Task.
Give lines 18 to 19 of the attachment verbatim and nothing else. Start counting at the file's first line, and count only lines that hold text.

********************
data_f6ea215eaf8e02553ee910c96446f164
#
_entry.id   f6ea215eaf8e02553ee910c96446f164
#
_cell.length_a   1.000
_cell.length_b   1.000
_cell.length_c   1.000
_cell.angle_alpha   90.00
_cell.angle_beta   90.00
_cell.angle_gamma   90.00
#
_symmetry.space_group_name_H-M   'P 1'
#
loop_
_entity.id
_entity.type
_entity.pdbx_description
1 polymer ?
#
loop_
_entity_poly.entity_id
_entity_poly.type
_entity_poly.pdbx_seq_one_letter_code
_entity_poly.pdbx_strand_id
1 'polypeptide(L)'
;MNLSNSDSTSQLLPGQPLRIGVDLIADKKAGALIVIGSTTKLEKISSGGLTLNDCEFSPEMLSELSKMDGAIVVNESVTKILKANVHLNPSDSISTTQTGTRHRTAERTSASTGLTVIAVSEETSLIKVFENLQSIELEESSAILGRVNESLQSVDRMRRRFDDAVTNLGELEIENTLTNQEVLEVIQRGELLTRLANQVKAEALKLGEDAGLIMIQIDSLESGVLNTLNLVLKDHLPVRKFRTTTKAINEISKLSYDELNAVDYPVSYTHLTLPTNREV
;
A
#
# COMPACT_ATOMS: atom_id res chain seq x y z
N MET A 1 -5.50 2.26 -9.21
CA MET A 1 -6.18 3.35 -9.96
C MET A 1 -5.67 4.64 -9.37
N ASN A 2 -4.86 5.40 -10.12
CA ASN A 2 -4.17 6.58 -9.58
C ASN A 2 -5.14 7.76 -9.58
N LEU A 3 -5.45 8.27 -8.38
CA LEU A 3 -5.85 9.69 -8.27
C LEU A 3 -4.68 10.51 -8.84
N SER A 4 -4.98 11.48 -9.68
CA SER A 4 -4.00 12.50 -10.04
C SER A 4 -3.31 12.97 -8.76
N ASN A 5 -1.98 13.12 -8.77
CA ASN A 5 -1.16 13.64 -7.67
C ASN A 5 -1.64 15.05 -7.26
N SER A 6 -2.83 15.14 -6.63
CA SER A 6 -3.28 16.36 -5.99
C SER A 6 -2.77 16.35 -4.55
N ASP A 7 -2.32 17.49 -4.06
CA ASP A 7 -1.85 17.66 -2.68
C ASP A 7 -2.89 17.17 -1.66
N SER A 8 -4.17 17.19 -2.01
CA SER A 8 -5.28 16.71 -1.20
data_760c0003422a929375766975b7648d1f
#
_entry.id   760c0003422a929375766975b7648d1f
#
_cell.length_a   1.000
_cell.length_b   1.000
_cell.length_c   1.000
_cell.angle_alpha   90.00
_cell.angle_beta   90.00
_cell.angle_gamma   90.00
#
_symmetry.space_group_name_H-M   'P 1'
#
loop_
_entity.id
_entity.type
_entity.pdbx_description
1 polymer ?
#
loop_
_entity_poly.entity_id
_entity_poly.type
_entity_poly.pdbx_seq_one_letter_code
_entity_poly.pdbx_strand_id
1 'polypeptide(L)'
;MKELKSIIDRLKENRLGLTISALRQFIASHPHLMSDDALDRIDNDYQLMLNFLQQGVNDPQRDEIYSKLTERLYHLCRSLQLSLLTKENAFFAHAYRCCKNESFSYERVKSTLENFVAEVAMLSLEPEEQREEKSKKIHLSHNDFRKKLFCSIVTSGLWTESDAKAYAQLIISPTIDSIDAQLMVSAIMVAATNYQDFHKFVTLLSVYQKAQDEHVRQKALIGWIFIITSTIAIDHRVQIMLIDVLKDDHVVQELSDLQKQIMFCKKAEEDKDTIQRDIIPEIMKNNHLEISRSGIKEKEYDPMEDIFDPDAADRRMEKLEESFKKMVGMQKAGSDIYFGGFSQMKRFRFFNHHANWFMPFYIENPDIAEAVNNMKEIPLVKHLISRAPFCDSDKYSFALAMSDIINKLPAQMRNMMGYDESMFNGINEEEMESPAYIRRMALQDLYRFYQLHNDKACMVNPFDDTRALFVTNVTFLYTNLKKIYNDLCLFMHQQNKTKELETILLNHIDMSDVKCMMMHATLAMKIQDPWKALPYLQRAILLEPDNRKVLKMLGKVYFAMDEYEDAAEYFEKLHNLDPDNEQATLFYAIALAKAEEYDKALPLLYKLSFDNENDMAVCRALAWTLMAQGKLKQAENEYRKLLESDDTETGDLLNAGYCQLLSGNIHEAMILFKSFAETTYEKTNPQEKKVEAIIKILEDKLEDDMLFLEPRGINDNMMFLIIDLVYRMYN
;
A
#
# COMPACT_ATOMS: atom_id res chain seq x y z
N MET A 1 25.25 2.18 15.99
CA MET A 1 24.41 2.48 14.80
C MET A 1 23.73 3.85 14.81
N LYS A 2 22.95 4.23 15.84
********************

1 polymer ?
#